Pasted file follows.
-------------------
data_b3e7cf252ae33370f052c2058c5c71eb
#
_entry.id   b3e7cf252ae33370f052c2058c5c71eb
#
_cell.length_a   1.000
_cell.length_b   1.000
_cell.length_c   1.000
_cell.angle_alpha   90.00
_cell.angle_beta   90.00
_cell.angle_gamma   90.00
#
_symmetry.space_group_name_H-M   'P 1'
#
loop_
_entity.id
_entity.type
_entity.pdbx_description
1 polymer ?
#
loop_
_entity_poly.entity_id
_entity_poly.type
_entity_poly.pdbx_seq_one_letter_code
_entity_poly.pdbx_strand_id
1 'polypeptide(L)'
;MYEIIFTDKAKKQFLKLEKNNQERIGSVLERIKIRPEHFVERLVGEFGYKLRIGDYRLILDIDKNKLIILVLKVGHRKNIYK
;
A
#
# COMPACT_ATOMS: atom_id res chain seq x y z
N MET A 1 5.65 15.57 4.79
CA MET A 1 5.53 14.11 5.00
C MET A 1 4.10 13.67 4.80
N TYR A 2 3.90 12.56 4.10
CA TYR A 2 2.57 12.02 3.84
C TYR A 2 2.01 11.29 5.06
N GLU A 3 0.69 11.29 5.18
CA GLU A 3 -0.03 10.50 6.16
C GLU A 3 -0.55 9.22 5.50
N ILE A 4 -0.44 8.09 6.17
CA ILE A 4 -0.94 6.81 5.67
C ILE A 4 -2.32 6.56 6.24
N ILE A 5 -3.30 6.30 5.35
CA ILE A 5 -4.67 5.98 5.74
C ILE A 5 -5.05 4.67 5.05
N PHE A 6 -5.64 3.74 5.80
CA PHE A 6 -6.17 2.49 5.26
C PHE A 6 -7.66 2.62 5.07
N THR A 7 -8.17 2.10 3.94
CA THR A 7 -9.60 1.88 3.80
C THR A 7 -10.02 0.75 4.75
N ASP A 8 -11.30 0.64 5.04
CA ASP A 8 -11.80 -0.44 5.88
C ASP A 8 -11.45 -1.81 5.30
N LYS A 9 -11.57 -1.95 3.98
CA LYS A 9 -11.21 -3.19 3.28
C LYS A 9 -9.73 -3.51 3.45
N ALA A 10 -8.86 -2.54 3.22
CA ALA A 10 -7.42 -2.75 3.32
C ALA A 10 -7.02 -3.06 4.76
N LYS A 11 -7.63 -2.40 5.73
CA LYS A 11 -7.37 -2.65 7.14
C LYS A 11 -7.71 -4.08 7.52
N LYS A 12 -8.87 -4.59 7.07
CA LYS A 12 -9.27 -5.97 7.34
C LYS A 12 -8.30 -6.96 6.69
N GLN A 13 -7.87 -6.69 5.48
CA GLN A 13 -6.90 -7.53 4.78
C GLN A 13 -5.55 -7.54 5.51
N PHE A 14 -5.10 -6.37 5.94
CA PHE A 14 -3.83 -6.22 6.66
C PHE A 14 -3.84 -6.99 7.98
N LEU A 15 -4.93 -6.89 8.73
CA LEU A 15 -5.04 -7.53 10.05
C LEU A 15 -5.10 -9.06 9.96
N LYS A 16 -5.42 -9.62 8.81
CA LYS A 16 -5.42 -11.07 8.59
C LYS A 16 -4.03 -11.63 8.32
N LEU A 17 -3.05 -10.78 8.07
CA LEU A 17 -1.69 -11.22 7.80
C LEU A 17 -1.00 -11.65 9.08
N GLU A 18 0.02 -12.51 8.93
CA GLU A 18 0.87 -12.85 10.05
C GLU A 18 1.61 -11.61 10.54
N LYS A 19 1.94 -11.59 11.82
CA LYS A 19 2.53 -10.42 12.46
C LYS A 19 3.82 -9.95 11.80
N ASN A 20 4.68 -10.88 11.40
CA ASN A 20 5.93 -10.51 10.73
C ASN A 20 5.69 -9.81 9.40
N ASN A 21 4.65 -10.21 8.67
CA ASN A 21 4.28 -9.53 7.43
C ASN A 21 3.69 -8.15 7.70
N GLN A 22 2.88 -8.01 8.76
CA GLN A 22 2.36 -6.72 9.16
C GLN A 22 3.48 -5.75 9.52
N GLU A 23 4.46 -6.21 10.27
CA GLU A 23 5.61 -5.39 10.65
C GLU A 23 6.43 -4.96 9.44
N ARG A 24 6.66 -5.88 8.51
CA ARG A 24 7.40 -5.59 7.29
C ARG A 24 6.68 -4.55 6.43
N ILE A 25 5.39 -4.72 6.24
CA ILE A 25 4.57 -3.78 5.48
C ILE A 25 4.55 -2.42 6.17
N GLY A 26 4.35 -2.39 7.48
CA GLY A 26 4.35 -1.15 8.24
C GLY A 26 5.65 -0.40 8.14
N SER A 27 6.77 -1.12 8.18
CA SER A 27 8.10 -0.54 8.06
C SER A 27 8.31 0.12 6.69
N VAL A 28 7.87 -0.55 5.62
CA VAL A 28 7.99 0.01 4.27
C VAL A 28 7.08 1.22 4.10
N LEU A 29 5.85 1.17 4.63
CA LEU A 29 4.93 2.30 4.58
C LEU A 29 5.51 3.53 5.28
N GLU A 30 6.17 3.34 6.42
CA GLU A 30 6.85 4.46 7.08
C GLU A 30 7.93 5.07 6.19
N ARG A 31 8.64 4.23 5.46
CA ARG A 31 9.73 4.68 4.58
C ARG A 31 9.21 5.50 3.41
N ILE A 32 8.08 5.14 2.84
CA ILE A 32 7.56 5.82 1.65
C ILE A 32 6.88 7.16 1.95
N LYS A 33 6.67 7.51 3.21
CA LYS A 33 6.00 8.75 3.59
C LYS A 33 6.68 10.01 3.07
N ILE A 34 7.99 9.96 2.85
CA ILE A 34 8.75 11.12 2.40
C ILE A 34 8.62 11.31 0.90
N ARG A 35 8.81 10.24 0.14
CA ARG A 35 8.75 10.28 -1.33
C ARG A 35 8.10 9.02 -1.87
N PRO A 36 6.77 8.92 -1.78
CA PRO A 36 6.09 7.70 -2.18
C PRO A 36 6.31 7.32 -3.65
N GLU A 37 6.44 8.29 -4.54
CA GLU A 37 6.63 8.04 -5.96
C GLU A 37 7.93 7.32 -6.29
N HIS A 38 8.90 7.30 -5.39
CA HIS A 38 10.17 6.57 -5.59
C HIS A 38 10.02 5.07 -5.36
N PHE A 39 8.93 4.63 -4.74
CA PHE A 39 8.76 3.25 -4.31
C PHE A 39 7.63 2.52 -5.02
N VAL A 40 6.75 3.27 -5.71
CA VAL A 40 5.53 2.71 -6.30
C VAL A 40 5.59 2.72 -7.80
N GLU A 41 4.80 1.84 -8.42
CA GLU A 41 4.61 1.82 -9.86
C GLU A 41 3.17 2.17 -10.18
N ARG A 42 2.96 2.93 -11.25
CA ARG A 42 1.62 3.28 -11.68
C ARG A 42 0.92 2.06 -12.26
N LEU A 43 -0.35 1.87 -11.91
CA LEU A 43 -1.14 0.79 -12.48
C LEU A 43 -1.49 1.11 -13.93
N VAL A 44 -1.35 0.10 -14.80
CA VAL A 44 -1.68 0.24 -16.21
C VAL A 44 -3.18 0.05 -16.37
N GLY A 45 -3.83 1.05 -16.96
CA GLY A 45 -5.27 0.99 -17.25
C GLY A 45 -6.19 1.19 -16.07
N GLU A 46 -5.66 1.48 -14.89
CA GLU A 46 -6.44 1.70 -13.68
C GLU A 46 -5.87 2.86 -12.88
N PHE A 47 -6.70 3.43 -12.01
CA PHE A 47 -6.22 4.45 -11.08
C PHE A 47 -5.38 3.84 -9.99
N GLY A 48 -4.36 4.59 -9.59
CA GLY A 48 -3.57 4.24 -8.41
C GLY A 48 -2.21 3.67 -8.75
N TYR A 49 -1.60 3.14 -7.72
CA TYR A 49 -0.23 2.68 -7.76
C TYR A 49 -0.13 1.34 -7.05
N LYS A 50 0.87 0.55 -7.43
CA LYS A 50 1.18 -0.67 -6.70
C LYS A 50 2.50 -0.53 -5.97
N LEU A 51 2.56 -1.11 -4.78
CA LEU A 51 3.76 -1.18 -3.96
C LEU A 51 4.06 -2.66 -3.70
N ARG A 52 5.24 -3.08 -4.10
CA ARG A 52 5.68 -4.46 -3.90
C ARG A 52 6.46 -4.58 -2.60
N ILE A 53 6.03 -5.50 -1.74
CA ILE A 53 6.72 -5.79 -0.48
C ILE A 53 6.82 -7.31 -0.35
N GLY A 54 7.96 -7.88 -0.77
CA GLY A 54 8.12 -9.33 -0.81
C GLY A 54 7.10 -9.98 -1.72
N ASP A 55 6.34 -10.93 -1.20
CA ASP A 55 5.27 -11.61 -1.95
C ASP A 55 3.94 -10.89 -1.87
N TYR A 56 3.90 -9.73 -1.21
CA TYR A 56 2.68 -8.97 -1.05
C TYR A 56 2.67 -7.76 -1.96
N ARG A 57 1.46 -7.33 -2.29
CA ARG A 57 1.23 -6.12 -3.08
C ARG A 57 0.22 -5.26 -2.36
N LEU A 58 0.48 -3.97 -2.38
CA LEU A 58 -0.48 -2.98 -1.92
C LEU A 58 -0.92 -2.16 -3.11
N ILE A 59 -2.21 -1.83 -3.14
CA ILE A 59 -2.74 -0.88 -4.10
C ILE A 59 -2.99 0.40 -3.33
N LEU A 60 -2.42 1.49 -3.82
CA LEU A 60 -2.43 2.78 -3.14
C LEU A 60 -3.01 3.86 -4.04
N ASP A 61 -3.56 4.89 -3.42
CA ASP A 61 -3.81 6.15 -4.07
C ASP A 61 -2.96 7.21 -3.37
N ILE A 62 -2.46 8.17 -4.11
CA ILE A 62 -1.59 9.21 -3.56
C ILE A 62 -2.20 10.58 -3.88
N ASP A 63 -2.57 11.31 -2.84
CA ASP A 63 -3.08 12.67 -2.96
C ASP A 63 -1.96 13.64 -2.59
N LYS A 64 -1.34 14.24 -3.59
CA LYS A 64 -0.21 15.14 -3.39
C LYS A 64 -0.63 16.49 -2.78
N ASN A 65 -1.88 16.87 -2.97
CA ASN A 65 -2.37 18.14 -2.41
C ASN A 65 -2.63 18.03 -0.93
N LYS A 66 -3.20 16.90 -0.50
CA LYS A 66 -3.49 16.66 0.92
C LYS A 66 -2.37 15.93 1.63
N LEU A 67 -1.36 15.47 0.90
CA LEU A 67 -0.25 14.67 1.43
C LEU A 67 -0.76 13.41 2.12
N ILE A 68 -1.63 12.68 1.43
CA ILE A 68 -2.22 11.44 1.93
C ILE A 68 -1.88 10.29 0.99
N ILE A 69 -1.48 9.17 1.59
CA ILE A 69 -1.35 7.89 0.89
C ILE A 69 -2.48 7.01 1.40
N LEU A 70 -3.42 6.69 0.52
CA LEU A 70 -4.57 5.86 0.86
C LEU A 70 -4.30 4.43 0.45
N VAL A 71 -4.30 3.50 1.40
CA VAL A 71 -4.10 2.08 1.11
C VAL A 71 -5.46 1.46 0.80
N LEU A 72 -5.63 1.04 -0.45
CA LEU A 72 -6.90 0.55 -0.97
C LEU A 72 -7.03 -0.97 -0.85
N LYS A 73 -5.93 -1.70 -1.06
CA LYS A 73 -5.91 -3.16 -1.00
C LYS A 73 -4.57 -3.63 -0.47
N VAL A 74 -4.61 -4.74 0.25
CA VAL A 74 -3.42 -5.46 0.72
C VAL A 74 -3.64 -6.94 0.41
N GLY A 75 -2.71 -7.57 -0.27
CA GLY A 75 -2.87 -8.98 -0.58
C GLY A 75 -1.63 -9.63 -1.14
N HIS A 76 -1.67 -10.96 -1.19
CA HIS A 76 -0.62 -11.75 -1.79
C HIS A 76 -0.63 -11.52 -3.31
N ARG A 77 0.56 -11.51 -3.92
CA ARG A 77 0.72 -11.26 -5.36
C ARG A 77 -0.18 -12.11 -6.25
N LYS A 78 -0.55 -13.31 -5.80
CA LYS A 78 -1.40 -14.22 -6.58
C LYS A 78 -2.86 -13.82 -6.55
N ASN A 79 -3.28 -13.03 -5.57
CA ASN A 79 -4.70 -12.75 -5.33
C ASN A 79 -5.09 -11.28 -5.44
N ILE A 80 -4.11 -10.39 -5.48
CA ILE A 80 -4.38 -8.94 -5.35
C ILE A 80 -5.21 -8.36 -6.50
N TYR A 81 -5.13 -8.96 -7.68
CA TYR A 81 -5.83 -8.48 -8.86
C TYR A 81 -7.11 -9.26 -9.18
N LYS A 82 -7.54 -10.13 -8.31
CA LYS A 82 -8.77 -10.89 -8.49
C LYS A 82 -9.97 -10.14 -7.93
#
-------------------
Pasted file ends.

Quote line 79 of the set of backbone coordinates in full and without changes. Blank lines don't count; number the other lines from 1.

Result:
N LEU A 17 -3.05 -10.78 8.07